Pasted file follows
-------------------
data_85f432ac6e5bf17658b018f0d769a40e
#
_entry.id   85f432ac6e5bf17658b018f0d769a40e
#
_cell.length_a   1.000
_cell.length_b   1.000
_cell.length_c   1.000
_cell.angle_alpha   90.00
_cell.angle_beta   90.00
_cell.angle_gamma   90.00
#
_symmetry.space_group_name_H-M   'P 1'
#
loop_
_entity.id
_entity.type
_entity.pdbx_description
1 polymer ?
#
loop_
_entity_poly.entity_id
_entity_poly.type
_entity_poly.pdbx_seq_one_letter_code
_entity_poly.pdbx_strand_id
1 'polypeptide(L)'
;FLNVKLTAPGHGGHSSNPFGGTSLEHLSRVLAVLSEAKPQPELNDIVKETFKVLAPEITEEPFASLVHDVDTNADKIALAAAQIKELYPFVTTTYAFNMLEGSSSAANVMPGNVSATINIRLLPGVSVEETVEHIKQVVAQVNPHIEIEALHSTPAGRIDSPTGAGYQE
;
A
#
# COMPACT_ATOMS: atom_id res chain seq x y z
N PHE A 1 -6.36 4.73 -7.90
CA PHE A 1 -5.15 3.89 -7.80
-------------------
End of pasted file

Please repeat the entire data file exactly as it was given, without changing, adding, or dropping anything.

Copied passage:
data_85f432ac6e5bf17658b018f0d769a40e
#
_entry.id   85f432ac6e5bf17658b018f0d769a40e
#
_cell.length_a   1.000
_cell.length_b   1.000
_cell.length_c   1.000
_cell.angle_alpha   90.00
_cell.angle_beta   90.00
_cell.angle_gamma   90.00
#
_symmetry.space_group_name_H-M   'P 1'
#
loop_
_entity.id
_entity.type
_entity.pdbx_description
1 polymer ?
#
loop_
_entity_poly.entity_id
_entity_poly.type
_entity_poly.pdbx_seq_one_letter_code
_entity_poly.pdbx_strand_id
1 'polypeptide(L)'
;FLNVKLTAPGHGGHSSNPFGGTSLEHLSRVLAVLSEAKPQPELNDIVKETFKVLAPEITEEPFASLVHDVDTNADKIALAAAQIKELYPFVTTTYAFNMLEGSSSAANVMPGNVSATINIRLLPGVSVEETVEHIKQVVAQVNPHIEIEALHSTPAGRIDSPTGAGYQE
;
A
#
# COMPACT_ATOMS: atom_id res chain seq x y z
N PHE A 1 -6.36 4.73 -7.90
CA PHE A 1 -5.15 3.89 -7.80